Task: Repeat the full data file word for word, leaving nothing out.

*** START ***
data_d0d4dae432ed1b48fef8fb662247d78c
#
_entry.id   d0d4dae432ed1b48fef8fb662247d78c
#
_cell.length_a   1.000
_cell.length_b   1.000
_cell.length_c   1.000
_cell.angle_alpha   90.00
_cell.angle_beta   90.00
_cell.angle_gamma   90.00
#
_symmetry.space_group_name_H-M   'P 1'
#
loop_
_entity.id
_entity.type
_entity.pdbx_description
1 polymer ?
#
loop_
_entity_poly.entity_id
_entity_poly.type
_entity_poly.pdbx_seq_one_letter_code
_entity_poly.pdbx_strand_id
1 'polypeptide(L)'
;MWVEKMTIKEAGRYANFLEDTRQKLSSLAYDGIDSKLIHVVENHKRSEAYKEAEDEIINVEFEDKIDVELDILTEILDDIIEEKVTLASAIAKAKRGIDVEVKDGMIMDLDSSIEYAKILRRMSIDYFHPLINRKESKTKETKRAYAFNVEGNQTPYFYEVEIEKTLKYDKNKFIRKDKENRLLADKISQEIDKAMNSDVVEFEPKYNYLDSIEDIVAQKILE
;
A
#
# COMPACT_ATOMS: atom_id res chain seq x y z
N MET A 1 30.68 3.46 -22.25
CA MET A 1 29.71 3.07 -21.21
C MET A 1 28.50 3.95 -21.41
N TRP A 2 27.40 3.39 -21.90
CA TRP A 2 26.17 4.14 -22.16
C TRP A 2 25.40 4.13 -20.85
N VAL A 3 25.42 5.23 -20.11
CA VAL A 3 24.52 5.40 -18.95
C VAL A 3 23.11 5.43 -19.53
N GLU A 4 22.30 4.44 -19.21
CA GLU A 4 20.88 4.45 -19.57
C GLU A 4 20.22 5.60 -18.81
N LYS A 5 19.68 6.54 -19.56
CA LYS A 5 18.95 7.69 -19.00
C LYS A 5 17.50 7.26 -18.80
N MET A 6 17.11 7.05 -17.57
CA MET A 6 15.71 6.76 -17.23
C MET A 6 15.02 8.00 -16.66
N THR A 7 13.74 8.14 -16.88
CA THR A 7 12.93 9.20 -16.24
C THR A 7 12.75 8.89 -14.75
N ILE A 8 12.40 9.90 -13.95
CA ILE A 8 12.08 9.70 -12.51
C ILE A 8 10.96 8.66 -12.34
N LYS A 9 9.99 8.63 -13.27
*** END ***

data_d0d4dae432ed1b48fef8fb662247d78c
#
_entry.id   d0d4dae432ed1b48fef8fb662247d78c
#
_cell.length_a   1.000
_cell.length_b   1.000
_cell.length_c   1.000
_cell.angle_alpha   90.00
_cell.angle_beta   90.00
_cell.angle_gamma   90.00
#
_symmetry.space_group_name_H-M   'P 1'
#
loop_
_entity.id
_entity.type
_entity.pdbx_description
1 polymer ?
#
loop_
_entity_poly.entity_id
_entity_poly.type
_entity_poly.pdbx_seq_one_letter_code
_entity_poly.pdbx_strand_id
1 'polypeptide(L)'
;MWVEKMTIKEAGRYANFLEDTRQKLSSLAYDGIDSKLIHVVENHKRSEAYKEAEDEIINVEFEDKIDVELDILTEILDDIIEEKVTLASAIAKAKRGIDVEVKDGMIMDLDSSIEYAKILRRMSIDYFHPLINRKESKTKETKRAYAFNVEGNQTPYFYEVEIEKTLKYDKNKFIRKDKENRLLADKISQEIDKAMNSDVVEFEPKYNYLDSIEDIVAQKILE
;
A
#
# COMPACT_ATOMS: atom_id res chain seq x y z
N MET A 1 30.68 3.46 -22.25
CA MET A 1 29.71 3.07 -21.21
C MET A 1 28.50 3.95 -21.41
N TRP A 2 27.40 3.39 -21.90
CA TRP A 2 26.17 4.14 -22.16
C TRP A 2 25.40 4.13 -20.85
N VAL A 3 25.42 5.23 -20.11
CA VAL A 3 24.52 5.40 -18.95
C VAL A 3 23.11 5.43 -19.53
N GLU A 4 22.30 4.44 -19.21
CA GLU A 4 20.88 4.45 -19.57
C GLU A 4 20.22 5.60 -18.81
N LYS A 5 19.68 6.54 -19.56
CA LYS A 5 18.95 7.69 -19.00
C LYS A 5 17.50 7.26 -18.80
N MET A 6 17.11 7.05 -17.57
CA MET A 6 15.71 6.76 -17.23
C MET A 6 15.02 8.00 -16.66
N THR A 7 13.74 8.14 -16.88
CA THR A 7 12.93 9.20 -16.24
C THR A 7 12.75 8.89 -14.75
N ILE A 8 12.40 9.90 -13.95
CA ILE A 8 12.08 9.70 -12.51
C ILE A 8 10.96 8.66 -12.34
N LYS A 9 9.99 8.63 -13.27